3. A written or printed paper, as an advertisement or a declaration, posted, or to be posted, in a public
place; a poster.
4. (Anc. Armor) An extra plate on the lower part of the breastplate or backplate. Planché.
5. [Cf. Placket.] A kind of stomacher, often adorned with jewels, worn in the fifteenth century and
(Pla*card"), v. t. [imp. & p. p. Placarded; p. pr. & vb. n. Placarding.]
1. To post placards upon or within; as, to placard a wall, to placard the city.
2. To announce by placards; as, to placard a sale.
(Plac"ate) n. Same as Placard, 4 & 5.
(Pla"cate) v. t. [imp. & p. p. Placated ; p. pr. & vb. n. Placating.] [L. placatus, p. p. of
placare to placate, akin to placere to please. See Please.] To appease; to pacify; to concilate. "Therefore
is he always propitiated and placated." Cudworth.
(Pla*ca"tion) n. [L. placatio.] The act of placating. [R.] Puttenham
(Place) n. [F., fr. L. platea a street, an area, a courtyard, from Gr. platei^a a street, properly
fem. of platy`s, flat, broad; akin to Skr. p&rsdotthu, Lith. platus. Cf. Flawn, Piazza, Plate, Plaza.]
1. Any portion of space regarded as measured off or distinct from all other space, or appropriated to
some definite object or use; position; ground; site; spot; rarely, unbounded space.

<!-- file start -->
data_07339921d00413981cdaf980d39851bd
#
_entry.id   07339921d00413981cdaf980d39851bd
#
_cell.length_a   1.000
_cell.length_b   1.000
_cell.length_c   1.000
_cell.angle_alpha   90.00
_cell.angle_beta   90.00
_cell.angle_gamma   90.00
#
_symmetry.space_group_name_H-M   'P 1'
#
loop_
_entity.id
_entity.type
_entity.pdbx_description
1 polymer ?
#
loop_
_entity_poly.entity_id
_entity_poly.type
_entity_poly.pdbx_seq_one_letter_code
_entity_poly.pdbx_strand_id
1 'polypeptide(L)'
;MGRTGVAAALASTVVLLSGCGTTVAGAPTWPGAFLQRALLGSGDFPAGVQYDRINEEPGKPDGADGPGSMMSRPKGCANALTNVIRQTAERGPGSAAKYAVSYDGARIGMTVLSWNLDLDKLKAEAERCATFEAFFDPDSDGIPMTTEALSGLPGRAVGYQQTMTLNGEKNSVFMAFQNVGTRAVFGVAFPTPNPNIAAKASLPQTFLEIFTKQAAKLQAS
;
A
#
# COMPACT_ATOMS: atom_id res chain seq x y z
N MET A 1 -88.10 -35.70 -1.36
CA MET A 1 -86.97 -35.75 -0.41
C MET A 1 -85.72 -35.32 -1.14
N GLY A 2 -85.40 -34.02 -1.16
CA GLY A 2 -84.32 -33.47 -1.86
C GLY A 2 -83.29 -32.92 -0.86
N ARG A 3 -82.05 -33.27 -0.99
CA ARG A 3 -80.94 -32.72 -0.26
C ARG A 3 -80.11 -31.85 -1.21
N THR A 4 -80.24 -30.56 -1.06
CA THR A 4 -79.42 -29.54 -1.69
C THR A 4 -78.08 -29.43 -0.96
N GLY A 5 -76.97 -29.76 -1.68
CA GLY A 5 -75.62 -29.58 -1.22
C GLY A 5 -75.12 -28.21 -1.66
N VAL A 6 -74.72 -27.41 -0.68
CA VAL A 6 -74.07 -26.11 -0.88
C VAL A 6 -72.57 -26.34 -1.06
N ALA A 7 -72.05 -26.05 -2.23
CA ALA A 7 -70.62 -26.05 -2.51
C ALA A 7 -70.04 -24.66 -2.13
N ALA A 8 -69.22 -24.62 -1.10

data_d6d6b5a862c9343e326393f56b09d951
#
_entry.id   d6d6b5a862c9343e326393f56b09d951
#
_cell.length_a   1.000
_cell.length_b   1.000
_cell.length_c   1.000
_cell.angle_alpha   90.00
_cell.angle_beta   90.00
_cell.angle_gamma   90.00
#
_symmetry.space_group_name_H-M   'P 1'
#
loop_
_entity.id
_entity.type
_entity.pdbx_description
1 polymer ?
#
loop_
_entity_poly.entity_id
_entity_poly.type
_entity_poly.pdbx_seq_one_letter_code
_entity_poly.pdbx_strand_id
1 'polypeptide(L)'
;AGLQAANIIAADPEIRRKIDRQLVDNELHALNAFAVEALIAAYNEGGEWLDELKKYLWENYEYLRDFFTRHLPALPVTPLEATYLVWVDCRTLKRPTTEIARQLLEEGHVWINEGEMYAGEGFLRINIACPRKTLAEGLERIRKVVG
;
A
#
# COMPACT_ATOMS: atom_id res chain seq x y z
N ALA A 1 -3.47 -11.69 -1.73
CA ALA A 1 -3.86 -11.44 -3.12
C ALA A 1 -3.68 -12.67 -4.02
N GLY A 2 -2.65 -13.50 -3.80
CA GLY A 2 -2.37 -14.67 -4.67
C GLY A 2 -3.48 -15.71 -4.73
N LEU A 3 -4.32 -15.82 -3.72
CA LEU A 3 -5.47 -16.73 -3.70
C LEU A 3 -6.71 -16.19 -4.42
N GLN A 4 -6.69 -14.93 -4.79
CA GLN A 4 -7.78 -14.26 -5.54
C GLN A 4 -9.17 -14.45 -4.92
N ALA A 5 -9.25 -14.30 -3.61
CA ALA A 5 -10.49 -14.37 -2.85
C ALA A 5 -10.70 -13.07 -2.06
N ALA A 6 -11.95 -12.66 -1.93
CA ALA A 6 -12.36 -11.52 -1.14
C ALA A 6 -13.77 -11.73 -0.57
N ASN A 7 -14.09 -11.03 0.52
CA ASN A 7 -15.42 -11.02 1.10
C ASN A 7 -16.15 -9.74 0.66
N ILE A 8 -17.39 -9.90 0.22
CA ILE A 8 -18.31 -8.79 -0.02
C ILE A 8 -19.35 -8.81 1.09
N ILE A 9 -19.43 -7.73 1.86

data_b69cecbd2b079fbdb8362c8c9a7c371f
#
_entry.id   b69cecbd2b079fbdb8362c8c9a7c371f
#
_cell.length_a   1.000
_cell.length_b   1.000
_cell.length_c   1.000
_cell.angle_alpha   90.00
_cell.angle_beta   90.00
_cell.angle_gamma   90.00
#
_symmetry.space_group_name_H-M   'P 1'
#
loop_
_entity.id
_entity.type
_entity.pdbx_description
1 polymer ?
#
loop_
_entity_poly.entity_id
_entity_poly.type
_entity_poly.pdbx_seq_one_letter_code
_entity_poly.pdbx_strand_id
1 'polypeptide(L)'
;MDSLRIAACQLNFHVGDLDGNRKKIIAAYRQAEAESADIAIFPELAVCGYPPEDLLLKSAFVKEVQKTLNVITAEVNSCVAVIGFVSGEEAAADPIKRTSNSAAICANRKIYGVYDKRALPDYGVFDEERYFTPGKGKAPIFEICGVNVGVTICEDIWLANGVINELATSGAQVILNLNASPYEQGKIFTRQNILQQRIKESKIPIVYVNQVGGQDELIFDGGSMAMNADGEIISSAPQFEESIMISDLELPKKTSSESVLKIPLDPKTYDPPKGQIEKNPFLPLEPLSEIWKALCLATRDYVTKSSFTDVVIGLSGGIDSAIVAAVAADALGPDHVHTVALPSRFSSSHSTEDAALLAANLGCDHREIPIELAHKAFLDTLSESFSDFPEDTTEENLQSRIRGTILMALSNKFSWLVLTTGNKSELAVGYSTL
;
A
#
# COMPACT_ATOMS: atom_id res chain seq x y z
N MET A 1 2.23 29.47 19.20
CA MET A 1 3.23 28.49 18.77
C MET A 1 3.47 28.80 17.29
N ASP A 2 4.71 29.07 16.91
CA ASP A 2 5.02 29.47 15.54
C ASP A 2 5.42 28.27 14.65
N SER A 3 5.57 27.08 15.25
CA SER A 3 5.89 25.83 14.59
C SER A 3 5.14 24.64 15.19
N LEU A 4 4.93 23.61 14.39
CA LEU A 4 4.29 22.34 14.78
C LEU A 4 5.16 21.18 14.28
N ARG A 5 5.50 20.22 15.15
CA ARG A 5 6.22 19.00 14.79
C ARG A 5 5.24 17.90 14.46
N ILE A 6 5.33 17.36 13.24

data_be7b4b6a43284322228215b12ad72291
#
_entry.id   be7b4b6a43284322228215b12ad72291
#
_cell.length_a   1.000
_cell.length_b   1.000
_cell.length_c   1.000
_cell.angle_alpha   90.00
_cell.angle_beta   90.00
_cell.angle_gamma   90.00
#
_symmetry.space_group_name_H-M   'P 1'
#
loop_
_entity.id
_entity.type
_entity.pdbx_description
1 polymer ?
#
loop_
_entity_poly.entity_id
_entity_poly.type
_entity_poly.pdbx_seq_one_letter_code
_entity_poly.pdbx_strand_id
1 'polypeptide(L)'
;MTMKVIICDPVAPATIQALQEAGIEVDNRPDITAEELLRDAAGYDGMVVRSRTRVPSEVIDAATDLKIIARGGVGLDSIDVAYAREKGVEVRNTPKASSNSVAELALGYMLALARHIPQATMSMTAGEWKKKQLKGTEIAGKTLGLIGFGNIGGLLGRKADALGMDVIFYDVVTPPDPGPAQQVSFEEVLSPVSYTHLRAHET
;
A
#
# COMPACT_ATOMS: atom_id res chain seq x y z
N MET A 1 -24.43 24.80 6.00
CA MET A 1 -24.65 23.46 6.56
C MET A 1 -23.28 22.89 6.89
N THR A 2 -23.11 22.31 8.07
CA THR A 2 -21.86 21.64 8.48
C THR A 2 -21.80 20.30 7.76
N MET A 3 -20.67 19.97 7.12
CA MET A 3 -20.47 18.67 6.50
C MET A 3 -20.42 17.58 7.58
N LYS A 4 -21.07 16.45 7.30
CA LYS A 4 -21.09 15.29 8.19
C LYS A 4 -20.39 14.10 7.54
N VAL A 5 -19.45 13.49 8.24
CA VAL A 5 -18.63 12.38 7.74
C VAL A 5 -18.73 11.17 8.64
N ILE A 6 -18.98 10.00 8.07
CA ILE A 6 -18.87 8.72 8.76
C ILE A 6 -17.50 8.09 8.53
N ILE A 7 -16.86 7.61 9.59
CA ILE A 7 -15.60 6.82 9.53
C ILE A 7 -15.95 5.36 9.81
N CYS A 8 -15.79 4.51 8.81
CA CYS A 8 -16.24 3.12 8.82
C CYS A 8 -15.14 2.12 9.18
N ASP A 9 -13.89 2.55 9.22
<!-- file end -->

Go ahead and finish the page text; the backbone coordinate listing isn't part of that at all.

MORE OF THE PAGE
Here is the place appointed.Shak.
What place can be for usMilton.
Within heaven's bound?
The word place has sometimes a more confused sense, and stands for that space which any body
takes up; and so the universe is a place.Locke.
2. A broad way in a city; an open space; an area; a court or short part of a street open only at one end.
"Hangman boys in the market place." Shak.
3. A position which is occupied and held; a dwelling; a mansion; a village, town, or city; a fortified town or
post; a stronghold; a region or country.
Are you native of this place?Shak.
4. Rank; degree; grade; order of priority, advancement, dignity, or importance; especially, social rank or
position; condition; also, official station; occupation; calling. "The enervating magic of place." Hawthorne.
Men in great place are thrice servants.Bacon.
I know my place as I would they should do theirs.Shak.
5. Vacated or relinquished space; room; stead (the departure or removal of another being or thing being
implied). "In place of Lord Bassanio." Shak.
6. A definite position or passage of a document.
The place of the scripture which he read was this.Acts viii. 32.